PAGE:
American Michael Brinegar Withdraws from Worlds After COVID-19 Diagnosis

American open water swimmer Michael Brinegar has withdrawn from the World Championships in Budapest after a bout with COVID-19. He was originally scheduled to swim the 25 kilometer race, the longest event on the World Championship schedule.

He has been replaced on the entry lists by Simon Lamar, who was not originally entered in the meet.

Brinegar says that when he returned from the national team trip to an open water race in Portugal at the end of May he showed mild symptoms for two days. That race was also the final leg of American qualification for open water.

He first took an at-home test, which showed positive, and he followed that with a PCR test that also came back positive. Brinegar says that it took 4 days to get the results of his PCR test, and that “by that point I would be out of the water a minimum of 7 days and I would be less than 3 weeks out from swimming a 25k.

“It didn’t make sense to still compete at Worlds.”

Brinegar was previously one of three American swimmers who withdrew from the Short Course World Championships last December over rising concerns over COVID-19 in Doha and the possibility of having to quarantine abroad during the holiday if they tested positive. Michael Andrew and Rhyan White also withdrew from that meet.

Lamar finished 7th in the open water 10km race at US Nationals earlier this year, and 5th in the 5km event. The top four Americans in the 10km race were Brennan Gravley, Dylan Gravley, Joey Tepper, and Brinegar. Lamar was the next-best finisher in the 10k.

USA Swimming never announced the change, however entry lists reflect the updated lineup for the Americans.

At the end of the 2022 NCAA season, Brinegar opted to turn pro and forego the remainder of his collegiate eligibility at Indiana. At the time, he announced that he would move back to California to train with his high school coach Mark Schubert, though Schubert is on at least a 6 month assignment training swimmers in China.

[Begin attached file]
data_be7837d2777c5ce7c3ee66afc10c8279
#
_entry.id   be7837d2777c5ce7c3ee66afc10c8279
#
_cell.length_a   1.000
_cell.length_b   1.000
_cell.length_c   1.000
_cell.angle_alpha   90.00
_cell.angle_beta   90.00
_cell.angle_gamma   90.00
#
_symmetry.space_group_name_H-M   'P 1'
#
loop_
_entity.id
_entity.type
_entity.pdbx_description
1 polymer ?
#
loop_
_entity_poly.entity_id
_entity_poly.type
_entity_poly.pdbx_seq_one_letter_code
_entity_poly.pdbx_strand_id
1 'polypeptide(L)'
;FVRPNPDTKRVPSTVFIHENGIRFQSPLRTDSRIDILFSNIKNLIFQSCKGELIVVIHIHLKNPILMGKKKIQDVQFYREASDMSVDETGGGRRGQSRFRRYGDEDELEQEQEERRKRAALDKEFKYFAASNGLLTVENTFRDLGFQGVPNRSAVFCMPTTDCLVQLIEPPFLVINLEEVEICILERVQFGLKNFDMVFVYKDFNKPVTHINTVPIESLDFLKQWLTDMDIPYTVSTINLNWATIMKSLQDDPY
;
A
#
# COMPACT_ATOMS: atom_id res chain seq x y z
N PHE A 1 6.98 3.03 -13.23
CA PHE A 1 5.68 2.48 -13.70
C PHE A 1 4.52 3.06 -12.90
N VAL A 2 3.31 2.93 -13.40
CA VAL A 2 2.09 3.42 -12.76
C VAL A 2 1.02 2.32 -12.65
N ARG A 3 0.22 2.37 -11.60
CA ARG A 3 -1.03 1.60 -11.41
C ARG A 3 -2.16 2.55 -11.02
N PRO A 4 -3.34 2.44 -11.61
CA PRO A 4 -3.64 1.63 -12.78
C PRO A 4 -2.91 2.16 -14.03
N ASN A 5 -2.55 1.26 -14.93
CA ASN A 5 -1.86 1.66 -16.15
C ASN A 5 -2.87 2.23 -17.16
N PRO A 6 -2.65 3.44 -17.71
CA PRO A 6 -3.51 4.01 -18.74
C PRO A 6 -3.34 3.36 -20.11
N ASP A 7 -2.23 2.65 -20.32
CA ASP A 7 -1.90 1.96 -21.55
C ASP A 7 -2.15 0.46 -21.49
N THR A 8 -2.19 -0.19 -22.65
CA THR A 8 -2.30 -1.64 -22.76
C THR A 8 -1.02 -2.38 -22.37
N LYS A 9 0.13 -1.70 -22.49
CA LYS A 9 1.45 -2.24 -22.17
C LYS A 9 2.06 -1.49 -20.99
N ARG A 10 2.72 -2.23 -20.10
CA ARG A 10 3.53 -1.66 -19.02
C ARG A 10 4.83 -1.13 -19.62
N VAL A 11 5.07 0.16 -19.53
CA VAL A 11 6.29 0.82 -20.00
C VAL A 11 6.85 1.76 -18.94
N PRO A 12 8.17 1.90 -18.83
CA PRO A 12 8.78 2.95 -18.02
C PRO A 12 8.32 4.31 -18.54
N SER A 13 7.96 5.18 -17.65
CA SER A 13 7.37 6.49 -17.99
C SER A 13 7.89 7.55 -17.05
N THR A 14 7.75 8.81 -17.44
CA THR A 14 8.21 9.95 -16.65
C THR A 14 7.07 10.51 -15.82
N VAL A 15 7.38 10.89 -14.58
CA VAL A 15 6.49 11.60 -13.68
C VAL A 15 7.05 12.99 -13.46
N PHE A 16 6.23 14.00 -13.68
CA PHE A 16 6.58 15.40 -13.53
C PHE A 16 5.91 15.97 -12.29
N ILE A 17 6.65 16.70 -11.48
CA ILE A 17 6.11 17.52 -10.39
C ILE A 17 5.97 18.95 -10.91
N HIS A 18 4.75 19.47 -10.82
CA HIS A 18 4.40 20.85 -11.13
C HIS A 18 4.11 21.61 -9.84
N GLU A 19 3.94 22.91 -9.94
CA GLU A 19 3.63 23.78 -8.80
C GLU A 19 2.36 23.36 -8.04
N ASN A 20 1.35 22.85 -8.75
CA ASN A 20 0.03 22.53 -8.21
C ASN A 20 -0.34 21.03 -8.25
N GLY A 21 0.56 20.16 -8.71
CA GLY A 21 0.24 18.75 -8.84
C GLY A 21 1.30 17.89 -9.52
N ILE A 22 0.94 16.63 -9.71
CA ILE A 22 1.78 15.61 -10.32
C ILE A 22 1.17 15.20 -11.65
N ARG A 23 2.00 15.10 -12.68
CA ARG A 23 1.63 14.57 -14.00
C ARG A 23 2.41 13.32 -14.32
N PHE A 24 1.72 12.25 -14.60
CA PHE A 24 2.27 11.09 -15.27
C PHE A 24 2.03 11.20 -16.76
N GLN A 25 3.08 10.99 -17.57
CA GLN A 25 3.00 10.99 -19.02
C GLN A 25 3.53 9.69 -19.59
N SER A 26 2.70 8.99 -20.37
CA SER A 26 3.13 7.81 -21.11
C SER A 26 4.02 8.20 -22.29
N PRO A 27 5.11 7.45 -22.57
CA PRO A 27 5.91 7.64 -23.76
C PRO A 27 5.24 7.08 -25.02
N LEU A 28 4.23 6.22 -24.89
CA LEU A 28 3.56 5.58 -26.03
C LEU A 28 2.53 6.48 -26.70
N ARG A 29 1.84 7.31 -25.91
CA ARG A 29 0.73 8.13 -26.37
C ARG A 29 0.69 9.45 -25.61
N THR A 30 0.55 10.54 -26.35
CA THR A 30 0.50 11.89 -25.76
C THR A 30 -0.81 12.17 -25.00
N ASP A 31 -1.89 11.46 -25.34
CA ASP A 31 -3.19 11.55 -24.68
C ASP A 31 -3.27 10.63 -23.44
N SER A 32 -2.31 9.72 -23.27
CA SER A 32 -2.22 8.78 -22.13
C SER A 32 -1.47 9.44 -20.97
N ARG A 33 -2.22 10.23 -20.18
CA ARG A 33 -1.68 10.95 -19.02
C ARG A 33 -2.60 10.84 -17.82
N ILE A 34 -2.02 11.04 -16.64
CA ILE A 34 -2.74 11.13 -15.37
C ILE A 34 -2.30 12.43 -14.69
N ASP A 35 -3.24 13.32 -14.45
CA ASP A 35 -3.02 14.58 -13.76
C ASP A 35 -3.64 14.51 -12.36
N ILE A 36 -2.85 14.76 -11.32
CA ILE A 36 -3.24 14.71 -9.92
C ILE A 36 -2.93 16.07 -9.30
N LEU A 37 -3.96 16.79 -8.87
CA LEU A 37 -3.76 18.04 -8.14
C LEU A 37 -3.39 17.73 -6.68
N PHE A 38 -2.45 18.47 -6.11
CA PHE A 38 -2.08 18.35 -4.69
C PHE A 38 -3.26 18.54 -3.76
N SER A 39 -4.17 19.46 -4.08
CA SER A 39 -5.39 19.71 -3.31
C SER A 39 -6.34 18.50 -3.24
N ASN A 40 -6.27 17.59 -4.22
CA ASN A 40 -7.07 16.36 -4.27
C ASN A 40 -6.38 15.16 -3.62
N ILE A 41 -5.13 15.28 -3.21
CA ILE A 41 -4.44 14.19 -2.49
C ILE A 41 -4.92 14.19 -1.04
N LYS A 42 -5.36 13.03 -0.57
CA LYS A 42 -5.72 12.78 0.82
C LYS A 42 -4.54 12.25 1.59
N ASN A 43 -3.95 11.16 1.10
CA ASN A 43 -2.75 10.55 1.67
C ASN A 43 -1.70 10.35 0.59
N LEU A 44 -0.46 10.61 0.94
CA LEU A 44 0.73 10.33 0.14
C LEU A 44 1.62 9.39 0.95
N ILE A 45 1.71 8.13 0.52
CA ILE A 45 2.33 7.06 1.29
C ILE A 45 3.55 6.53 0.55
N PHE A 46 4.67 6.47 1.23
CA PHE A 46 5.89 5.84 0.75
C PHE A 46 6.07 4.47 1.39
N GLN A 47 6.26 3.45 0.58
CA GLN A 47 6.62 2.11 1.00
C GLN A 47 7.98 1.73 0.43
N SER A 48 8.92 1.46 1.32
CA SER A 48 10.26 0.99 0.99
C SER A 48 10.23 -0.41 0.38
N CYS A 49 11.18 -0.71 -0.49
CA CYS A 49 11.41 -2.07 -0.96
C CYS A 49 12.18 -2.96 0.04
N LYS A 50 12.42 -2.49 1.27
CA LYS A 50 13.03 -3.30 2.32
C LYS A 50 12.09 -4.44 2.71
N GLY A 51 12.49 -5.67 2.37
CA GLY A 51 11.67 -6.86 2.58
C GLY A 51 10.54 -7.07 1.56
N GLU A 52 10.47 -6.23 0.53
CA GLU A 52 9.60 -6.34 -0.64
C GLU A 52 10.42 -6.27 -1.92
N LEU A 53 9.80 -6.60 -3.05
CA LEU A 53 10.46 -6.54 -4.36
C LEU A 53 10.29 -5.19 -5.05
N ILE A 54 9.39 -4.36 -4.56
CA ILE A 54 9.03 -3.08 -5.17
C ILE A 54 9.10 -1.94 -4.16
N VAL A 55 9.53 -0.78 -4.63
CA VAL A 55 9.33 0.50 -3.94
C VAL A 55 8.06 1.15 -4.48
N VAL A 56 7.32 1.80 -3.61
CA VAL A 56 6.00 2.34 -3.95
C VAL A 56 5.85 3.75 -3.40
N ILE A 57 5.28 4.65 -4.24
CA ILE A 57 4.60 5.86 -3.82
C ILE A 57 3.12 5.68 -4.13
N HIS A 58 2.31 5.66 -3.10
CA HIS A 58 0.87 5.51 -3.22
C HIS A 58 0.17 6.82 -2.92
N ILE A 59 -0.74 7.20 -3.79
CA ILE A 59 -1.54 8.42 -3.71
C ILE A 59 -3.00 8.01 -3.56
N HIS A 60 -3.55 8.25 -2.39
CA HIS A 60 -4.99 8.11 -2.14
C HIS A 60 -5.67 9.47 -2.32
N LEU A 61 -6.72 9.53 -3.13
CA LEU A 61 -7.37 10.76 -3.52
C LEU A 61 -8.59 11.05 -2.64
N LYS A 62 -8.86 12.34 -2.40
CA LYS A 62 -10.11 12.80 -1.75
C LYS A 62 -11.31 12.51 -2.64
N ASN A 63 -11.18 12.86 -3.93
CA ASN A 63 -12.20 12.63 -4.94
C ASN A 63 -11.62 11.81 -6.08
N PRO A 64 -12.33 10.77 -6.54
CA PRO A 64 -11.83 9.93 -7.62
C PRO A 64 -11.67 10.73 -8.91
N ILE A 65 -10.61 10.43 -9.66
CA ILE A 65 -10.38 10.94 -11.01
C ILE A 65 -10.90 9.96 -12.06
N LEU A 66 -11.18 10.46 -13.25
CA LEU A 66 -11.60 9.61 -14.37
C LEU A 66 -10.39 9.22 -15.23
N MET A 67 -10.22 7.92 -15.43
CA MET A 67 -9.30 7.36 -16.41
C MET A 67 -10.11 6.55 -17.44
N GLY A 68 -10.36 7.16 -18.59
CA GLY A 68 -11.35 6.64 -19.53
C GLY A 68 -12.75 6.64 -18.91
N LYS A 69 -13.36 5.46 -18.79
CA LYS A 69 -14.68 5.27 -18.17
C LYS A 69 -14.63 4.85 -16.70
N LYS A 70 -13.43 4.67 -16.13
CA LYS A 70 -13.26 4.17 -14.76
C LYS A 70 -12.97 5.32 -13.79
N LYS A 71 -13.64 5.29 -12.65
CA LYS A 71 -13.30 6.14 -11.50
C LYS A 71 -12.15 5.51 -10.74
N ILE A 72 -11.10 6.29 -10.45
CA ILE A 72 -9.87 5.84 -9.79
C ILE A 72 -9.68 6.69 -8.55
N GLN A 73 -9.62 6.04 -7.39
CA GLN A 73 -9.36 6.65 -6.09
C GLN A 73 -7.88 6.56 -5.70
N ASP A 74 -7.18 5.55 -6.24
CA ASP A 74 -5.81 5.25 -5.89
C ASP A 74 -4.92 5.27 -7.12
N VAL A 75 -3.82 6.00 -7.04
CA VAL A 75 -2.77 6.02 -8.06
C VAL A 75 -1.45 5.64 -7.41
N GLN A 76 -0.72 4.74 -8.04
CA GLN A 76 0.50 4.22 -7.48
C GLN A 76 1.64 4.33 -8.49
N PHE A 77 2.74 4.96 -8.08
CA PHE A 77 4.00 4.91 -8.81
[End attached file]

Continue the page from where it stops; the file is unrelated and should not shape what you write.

In his freshman year at Indiana, he was the NCAA runner-up in the 1650 free. He took a redshirt year in the 2019-2020 season to train with Schubert in California in preparation for what was supposed to be the 2020 Olympic Trials. After the onset of the pandemic, that year’s NCAA Championship meet was canceled and the Olympic Games were postponed.

He placed 3rd in both the 800 and 1500 freestyles at the 2019 US National Championships.

He returned to Indiana for 2020-2021 and finished 10th in the mile at the NCAA Championships. He also won the Big Ten title in the event that year, making him the first Hoosier to do so since 1991.

He then qualified for the Tokyo 2020 Olympic Games via 2nd-place finishes in both the 800 and 1500 freestyles at the 2021 US Olympic Trials. He finished 17th in both races in Tokyo.

For Lamar, who just completed his junior season at Harvard, this is a second World Championship appointment. He also raced the 25k at the 2017 World Championships, though he did not finish the race. He also was a bronze medalist in the 5k open water relay at the 2014 Junior World Championships and in the 7.5k at the 2016 Junior World Championships.

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Octavio Gupta
5 months ago


5 months ago

I’m sure it was a tough decision, but I cannot imagine trying to swim a 25K so quickly after having Covid. Brutal.

5 months ago

The athletes and the coaches need to wake up to people having lasting affects of COVID and other diseases. TEAM USA shouldn’t be risking worlds by being reckless with COVID and masking

Reply to  swimlikeafishdrinklikeafish
5 months ago

I am suprised that people aren’t wearing masks. I saw one Chinese swimmer in finals come out with mask on.

Steve Nolan
Reply to  Anonymous
5 months ago

I think all the Chinese athletes have been. Saw a few wearing them on the podium as well.

It’s not a bad idea!

Steve Nolan
Reply to  swimlikeafishdrinklikeafish
5 months ago

I’ve seen a couple studies that suggest returning to exercise too soon increases risk for long Covid. Not great!

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Braden Keith is the Editor-in-Chief and a co-founder/co-owner of He first got his feet wet by building The Swimmers' Circle beginning in January 2010, and now comes to SwimSwam to use that experience and help build a new leader in the sport of swimming. Aside from his life on the InterWet, …

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